But even the most optimistic forecasts for onshore wind are limited to only 200,000MW by 2050. Planning and political obstacles are intensifying and we are running out of suitable sites. This means that between 1m and 1.6m megawatts of offshore wind will have to be installed over the next forty years.
At an average cost of €3m per MW the total investment will be between €3 trillion and €4.8 trillion. This is a gigantic investment and will be the biggest ever spend in the EU and will be the largest European construction project in history. In addition, of course, there will be significant investment in wave and tidal power.
To enable these huge investments in marine renewables we need a Supergrid, which I have previously defined as:
“An electricity transmission system, mainly based on direct current, designed to facilitate large scale sustainable power generation in remote areas for transmission to centres of consumption, one of whose fundamental attributes will be the enhancement of the market in electricity”.
In the case of Europe, the “remote areas” referred to consist of the seas off the North Eastern and Western coasts. The centres of consumption are the maritime countries of northern Europe; in the North Sea, the UK, Germany, the Netherlands and the Baltic States; in the Atlantic, the UK, Ireland and France.
So, Ladies and Gentlemen, not only are we tasked with building a grid of enormous proportions, linking as many as half a million turbines together, but we are required to build it offshore. Unlike the US or China, which will also have to build Supergrids, we Europeans will have to build ours at sea.
For a grid stretching across tens of thousands of square kilometres of ocean we need to introduce what we in Mainstream call the Supernode, which is a key enabler. Now the Supernode is a junction on the Supergrid that is used as a collector and/or distributor of large scale electrical energy. It is based on both AC and DC technologies, using the individual strengths of each to best advantage. The AC is used to collect the energy from large off-shore power stations and the DC to transmit this energy to distant load centres. The DC is then converted back to AC for connection to existing transmission and distribution systems.
We propose to accomplish this task by using many Supernodes connected in a DC Supergrid so as to allow multidirectional power flows, depending on supply and demand. Transmission from the offshore power stations to the land will be by HVDC cables, which is an already proven technology and which is being used at present in the North Sea and onshore in China, where it covers distances of up to 2,000 km.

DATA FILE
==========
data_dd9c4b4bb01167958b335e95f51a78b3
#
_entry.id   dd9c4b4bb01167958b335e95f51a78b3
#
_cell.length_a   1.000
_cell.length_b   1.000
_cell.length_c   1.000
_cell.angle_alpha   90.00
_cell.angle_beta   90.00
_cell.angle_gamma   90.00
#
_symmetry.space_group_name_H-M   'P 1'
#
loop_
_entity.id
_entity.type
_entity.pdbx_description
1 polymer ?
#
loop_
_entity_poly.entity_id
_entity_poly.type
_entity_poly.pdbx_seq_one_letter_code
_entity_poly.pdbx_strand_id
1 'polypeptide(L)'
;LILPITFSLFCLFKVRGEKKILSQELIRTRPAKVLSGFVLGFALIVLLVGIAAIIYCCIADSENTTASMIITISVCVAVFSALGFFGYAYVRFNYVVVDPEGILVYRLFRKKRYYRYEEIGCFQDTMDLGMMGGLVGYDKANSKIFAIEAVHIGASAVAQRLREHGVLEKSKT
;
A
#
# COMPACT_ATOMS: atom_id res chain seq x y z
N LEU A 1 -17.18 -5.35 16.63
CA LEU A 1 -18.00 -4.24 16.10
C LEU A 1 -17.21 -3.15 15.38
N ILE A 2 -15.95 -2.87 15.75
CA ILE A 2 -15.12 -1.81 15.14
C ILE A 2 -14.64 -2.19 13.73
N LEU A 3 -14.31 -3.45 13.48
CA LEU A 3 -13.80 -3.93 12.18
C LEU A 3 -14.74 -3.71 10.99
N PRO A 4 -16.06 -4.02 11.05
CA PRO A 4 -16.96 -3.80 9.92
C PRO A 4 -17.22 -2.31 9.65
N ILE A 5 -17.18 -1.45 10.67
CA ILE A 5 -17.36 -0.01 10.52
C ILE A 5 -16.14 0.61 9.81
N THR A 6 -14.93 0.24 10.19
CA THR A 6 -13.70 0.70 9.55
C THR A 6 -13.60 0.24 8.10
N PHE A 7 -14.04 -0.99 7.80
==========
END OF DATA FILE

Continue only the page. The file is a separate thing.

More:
I should say in respect of the Supernode that we have completed a design and have submitted tenders for research assistance which I hope will be forthcoming.
There are other technical challenges to be overcome, for example our proposed Supernode design will need to be enhanced by the development of a DC circuit breaker and there is also need for a multi-node control system for the DC grid. Another formidable task is the creation of an interface between the offshore grid and the established grids on land. There is a great deal of electrical engineering to be done in linking the two.
On the construction side we have already come up with innovative approaches to generating wind power at sea, such as creating a standard 500MW power station which can be replicated in modular fashion. It would have the merit of using standard construction technologies, uniform components and a common approach to the layout of the turbines which would lower costs, enhance building efficiencies and simplify construction. This is important because we will need a minimum of two thousand such power stations.
From this outline of the offshore grid you can begin to see how we link these 500MW power stations stretching over thousands of square kilometres of ocean into a single grid , one that will provide Europe with a secure supply of electricity generated from an energy source that is clean, renewable and cost free. The benefits from such a grid are so self evident that they need no explanation, except for one I would like to stress.
The Supergrid will directly benefit the consumer because it will do away with national electricity markets and create one European wide market instead. Power will be routed from jurisdiction to jurisdiction using the Supergrid as a common resource, thereby providing a most elegant solution to the electricity market fragmentation that bedevils Europe, penalises the consumer by imposing monopoly prices and weakens business competitiveness by increasing the cost base. For me, this is the most attractive benefit.
In order to promote the Supergrid, some colleagues and I created the “Friends of the Supergrid”, which now consists of twenty-six major companies, including five of the top ten in the world. All the participating companies see massive opportunities in creating a pan European grid and are working together to present ‘cradle to grave’ solutions to policy makers.